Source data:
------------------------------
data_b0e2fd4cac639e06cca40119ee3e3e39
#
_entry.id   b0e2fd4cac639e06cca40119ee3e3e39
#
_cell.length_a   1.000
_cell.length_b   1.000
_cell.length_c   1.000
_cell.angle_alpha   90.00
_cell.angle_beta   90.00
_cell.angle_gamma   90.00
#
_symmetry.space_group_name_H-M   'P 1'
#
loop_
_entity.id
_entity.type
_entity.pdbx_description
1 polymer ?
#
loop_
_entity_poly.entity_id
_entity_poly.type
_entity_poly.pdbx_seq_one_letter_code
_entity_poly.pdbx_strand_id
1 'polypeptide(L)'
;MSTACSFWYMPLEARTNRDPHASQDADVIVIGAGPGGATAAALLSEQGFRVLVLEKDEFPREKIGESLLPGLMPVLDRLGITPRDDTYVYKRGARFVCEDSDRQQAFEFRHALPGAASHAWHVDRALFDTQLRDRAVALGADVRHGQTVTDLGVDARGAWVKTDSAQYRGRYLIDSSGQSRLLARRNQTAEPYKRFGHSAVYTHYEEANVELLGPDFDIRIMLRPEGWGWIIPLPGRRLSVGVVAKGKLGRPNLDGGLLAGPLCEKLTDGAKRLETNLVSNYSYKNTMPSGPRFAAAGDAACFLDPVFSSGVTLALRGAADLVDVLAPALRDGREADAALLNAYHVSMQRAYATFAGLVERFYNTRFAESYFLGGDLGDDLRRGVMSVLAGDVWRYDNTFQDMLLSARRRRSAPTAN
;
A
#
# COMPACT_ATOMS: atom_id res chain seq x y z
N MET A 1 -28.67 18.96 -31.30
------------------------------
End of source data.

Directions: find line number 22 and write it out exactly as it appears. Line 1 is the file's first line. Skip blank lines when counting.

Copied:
_entity_poly.type